Trader of the Month: For Mice and Men

We’re pretty proud of our incredible traders: the best of Bristol’s street food, makers, and creators. Going forward, we’ll be celebrating a chosen few for their values, local ethos, and, of course, the amazing quality of their products.

And we’re delighted to announce our very first Trader of the Month is the brilliant For Mice and Men, helmed by local geniuses Vic & Tim. For Mice and Men were an obvious first choice for our new Trader of the Month feature: they’re regulars and favourites at all three of our markets, and customers and other traders alike rave about the quality of their food. We’re big fans of their approach towards sourcing and creating their food, and they’re also, just coincidentally, two of the nicest people you’ll meet.

This month we want to shout about how great they are: so follow us on Twitter and Facebook for the chance to win a For Mice and Men lunch on us, and read on to find out what makes them so special…

What was the impetus behind starting For Mice and Men?

We simultaneously had this Jerry McGuire-type moment where we decided we were done—DONE—with frittering our time and energy at the behest of our labour Overlords. Both of us had come to this junction in the past but simply held speed and course, like good zombies do, (and perhaps holding to a faint hope of being t-boned by an 18-wheeler). This time, however, we slowed down and really embraced the fact there were other directions we could go, other paths we could travel… and that realization was exciting.

So it was decided: we shall work for ourselves, be our own bosses, live the dream! Great—but how do we do that and where do we begin? For starters, we’re both a bit dumb, we’re no good at science or engineering or computers, and our social skills fluctuate between awkward and off-putting.  It wasn’t looking good; slightly above average ping-pong skills and puppy-like excitability topped a short list of our Best Traits.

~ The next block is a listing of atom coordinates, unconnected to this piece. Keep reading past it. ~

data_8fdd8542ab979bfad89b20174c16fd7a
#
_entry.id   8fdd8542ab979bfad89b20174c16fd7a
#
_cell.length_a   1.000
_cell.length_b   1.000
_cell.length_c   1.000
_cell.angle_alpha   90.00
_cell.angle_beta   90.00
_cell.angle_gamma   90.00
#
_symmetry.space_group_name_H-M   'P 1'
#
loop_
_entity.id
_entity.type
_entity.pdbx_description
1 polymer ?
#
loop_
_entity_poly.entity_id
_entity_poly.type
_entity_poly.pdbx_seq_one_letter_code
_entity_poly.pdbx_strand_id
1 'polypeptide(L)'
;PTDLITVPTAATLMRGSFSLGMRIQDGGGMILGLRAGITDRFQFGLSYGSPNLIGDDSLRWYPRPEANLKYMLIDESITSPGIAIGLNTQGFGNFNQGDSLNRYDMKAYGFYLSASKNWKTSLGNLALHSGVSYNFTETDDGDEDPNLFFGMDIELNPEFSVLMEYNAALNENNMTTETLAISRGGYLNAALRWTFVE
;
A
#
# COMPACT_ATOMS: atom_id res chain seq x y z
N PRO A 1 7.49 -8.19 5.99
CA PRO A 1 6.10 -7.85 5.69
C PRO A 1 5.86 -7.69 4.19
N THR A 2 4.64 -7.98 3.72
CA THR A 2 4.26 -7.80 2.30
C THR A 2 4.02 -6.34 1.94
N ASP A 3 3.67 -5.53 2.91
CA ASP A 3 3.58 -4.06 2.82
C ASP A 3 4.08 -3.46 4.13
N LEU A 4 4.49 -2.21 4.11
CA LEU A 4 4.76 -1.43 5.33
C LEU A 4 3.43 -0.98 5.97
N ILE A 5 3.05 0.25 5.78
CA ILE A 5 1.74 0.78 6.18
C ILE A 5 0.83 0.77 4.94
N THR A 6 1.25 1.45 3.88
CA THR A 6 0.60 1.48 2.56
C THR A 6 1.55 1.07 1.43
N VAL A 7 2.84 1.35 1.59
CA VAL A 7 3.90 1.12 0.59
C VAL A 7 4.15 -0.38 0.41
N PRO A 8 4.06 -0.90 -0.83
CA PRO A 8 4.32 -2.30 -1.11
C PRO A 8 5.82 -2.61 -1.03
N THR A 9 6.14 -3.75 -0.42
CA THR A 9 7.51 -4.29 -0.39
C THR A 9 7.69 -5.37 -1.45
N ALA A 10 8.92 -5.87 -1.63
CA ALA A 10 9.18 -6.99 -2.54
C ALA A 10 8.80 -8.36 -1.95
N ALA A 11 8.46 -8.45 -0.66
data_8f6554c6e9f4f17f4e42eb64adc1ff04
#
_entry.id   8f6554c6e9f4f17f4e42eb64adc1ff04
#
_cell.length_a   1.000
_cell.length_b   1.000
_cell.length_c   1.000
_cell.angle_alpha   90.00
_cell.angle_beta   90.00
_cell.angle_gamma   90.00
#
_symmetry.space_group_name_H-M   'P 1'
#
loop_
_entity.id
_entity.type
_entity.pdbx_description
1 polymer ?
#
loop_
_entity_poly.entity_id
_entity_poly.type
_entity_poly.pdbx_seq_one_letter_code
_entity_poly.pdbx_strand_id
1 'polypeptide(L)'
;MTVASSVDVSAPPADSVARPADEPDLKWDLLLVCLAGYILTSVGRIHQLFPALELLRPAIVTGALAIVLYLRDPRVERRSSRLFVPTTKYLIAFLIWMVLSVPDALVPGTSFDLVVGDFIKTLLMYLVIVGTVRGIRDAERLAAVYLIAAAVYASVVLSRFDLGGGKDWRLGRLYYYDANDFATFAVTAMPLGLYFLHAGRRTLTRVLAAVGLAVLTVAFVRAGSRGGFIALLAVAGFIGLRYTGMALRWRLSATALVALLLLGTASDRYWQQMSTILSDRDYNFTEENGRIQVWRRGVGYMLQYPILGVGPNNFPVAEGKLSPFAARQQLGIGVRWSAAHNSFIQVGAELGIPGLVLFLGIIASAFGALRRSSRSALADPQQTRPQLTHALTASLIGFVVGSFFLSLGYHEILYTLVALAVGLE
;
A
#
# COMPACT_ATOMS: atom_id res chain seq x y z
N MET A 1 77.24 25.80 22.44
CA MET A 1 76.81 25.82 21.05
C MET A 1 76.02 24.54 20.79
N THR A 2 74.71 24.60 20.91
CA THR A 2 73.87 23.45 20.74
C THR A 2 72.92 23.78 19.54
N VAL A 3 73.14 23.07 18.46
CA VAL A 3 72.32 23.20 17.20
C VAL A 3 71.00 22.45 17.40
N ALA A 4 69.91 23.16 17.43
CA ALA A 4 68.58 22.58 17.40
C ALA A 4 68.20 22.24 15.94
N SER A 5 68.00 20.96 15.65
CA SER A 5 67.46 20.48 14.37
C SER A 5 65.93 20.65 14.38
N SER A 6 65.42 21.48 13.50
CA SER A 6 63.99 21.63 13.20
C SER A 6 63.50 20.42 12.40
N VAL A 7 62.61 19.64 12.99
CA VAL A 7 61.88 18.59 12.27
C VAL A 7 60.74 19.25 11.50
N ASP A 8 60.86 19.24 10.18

By asking ‘What are we good at?’, we were confining ourselves to worn ways and denying ourselves to do something truly new and fun and exciting! The new question we begged to ask was “What do we love?”. ‘Food’, ‘Eating food’, ‘Making food’, ‘Cheeseboards’ , ‘Bread’.

So I guess you can say For Mice and Men was conceived out of angst and born of passion. Or introduced from fed-uppedness, devised from desires, and realized out of love. Or something like that. Basically the street food industry, by-and-large, is a passion industry… and we think For Mice and Men, from its inception to its present state and going forward, has/does/will always exemplify that.

Tell us how you go about making your food: the sourcing, the ingredients, the process…

We resolutely support independent businesses. We are walking distance from the majority of our suppliers (including Mark’s Bread, Ashton Fruit & Veg, Southville Deli, Rare Butchers, D.R. Butt Master Butcher, and The Fish Shop – North Street). Thanks be to God, cheese is not a seasonal ingredient.

The crux of our product is thee ingredients: cheese, bread, and butter. We leave the bread and cheese to folks that have done it for years and years. We have achieved a certain degree of epicurean status in regards to butter, which we churn and whip ourselves. We’re proud of that aspect of the product—it keeps us gritty.

We sometimes offer our butter for sale to the public, but that’s more of a seasonal thang or by request. Eatchu (Japanese dumplings you must try if you have any sense of self-worth) uses our butter for their nori gyozas—and those are something nice.

Oh, we also make our own sauces! A buffalo-style hot sauce, aioli, and spicy mayo. Each of those options developed sort of organically over time, and now have a cultish following. It never ceases to flatter when people rave about them.

Where do you see For Mice and Men in five years?

We’re still trying to figure next week’s special!

We’ve talked about a Mice & Men retreat located in the depths of some obscure jungle. Kind of a commune but not so hippyish, and without any Jim Jones antics. It’s idyllic for sure—and probably not five years away—but a fuzzy prospect nonetheless.

One of the brilliant things street food industry/market life/mobile eatery world affords you is flexibility. With a moment’s notice, you can change where you are, what you look like, your menu, your scale, your focus (markets, catering, festivals, etc) and so on.

I think the one constant we can always trust to be there, is our penchant for keeping it happy. Neither of us care for anything that puts profits over happiness. We think this works out well for us and our customers.

Who are your local food heroes?

The Bristol street food scene is something special. We have had pretty much all of it (most traders are happy to do “swapsees”). We’d be hard-pressed to rank them.

We both have a soft spot for Chilli Daddy (which now has three of four brick-and-mortar locations in Bristol, but still operate as the occasional street food outlet).

We don’t eat “fancy” too often, but Birch in Southville has left a lasting impression.

What would your last meal be?

Vic: Sushi. Followed by some sort of cake or ice cream. And then some mango.

Tim: I’d like to give human a go. No no, that’s a bit grim. I guess whatever she’s having.